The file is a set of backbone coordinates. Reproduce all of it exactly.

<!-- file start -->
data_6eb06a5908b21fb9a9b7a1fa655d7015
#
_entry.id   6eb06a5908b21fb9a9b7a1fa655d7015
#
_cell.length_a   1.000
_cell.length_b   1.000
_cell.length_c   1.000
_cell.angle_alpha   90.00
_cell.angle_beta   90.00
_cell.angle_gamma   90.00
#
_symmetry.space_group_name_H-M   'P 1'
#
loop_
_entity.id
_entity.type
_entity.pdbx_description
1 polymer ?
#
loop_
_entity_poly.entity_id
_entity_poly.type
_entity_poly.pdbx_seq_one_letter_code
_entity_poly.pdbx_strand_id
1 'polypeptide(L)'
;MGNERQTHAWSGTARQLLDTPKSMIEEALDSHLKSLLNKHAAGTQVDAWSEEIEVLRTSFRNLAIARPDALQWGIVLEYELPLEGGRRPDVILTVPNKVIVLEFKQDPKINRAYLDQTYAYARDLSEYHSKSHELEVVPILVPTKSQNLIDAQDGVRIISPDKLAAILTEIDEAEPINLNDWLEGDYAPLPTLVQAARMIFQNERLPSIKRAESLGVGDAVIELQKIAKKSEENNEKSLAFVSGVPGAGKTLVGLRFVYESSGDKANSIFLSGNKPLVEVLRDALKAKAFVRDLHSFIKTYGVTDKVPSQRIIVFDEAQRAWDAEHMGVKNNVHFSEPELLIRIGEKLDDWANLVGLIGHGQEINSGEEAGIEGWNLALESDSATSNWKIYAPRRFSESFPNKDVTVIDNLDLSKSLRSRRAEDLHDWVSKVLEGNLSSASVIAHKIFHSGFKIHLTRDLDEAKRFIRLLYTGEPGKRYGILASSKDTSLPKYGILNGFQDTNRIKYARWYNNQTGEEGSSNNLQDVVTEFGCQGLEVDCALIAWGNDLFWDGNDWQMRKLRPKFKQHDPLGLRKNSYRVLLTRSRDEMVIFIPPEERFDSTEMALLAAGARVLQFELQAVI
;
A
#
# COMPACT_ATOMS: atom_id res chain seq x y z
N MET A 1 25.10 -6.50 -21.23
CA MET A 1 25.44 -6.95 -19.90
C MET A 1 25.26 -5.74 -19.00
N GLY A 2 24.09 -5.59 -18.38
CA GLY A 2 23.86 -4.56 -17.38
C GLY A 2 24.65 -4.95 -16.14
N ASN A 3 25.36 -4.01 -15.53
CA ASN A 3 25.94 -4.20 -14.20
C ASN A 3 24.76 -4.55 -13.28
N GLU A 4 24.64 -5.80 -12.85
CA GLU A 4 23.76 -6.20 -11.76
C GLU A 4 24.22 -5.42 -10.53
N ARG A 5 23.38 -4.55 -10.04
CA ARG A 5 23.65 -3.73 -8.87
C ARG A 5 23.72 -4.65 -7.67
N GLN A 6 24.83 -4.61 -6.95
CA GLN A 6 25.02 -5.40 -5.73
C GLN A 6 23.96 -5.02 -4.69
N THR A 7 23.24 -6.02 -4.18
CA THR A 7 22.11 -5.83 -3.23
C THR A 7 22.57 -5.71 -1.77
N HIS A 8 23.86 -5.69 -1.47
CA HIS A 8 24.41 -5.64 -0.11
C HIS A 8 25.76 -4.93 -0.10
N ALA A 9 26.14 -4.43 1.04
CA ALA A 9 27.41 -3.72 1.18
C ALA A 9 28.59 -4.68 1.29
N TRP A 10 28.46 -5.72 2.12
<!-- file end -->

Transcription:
data_6eb06a5908b21fb9a9b7a1fa655d7015
#
_entry.id   6eb06a5908b21fb9a9b7a1fa655d7015
#
_cell.length_a   1.000
_cell.length_b   1.000
_cell.length_c   1.000
_cell.angle_alpha   90.00
_cell.angle_beta   90.00
_cell.angle_gamma   90.00
#
_symmetry.space_group_name_H-M   'P 1'
#
loop_
_entity.id
_entity.type
_entity.pdbx_description
1 polymer ?
#
loop_
_entity_poly.entity_id
_entity_poly.type
_entity_poly.pdbx_seq_one_letter_code
_entity_poly.pdbx_strand_id
1 'polypeptide(L)'
;MGNERQTHAWSGTARQLLDTPKSMIEEALDSHLKSLLNKHAAGTQVDAWSEEIEVLRTSFRNLAIARPDALQWGIVLEYELPLEGGRRPDVILTVPNKVIVLEFKQDPKINRAYLDQTYAYARDLSEYHSKSHELEVVPILVPTKSQNLIDAQDGVRIISPDKLAAILTEIDEAEPINLNDWLEGDYAPLPTLVQAARMIFQNERLPSIKRAESLGVGDAVIELQKIAKKSEENNEKSLAFVSGVPGAGKTLVGLRFVYESSGDKANSIFLSGNKPLVEVLRDALKAKAFVRDLHSFIKTYGVTDKVPSQRIIVFDEAQRAWDAEHMGVKNNVHFSEPELLIRIGEKLDDWANLVGLIGHGQEINSGEEAGIEGWNLALESDSATSNWKIYAPRRFSESFPNKDVTVIDNLDLSKSLRSRRAEDLHDWVSKVLEGNLSSASVIAHKIFHSGFKIHLTRDLDEAKRFIRLLYTGEPGKRYGILASSKDTSLPKYGILNGFQDTNRIKYARWYNNQTGEEGSSNNLQDVVTEFGCQGLEVDCALIAWGNDLFWDGNDWQMRKLRPKFKQHDPLGLRKNSYRVLLTRSRDEMVIFIPPEERFDSTEMALLAAGARVLQFELQAVI
;
A
#
# COMPACT_ATOMS: atom_id res chain seq x y z
N MET A 1 25.10 -6.50 -21.23
CA MET A 1 25.44 -6.95 -19.90
C MET A 1 25.26 -5.74 -19.00
N GLY A 2 24.09 -5.59 -18.38
CA GLY A 2 23.86 -4.56 -17.38
C GLY A 2 24.65 -4.95 -16.14
N ASN A 3 25.36 -4.01 -15.53
CA ASN A 3 25.94 -4.20 -14.20
C ASN A 3 24.76 -4.55 -13.28
N GLU A 4 24.64 -5.80 -12.85
CA GLU A 4 23.76 -6.20 -11.76
C GLU A 4 24.22 -5.42 -10.53
N ARG A 5 23.38 -4.55 -10.04
CA ARG A 5 23.65 -3.73 -8.87
C ARG A 5 23.72 -4.65 -7.67
N GLN A 6 24.83 -4.61 -6.95
CA GLN A 6 25.02 -5.40 -5.73
C GLN A 6 23.96 -5.02 -4.69
N THR A 7 23.24 -6.02 -4.18
CA THR A 7 22.11 -5.83 -3.23
C THR A 7 22.57 -5.71 -1.77
N HIS A 8 23.86 -5.69 -1.47
CA HIS A 8 24.41 -5.64 -0.11
C HIS A 8 25.76 -4.93 -0.10
N ALA A 9 26.14 -4.43 1.04
CA ALA A 9 27.41 -3.72 1.18
C ALA A 9 28.59 -4.68 1.29
N TRP A 10 28.46 -5.72 2.12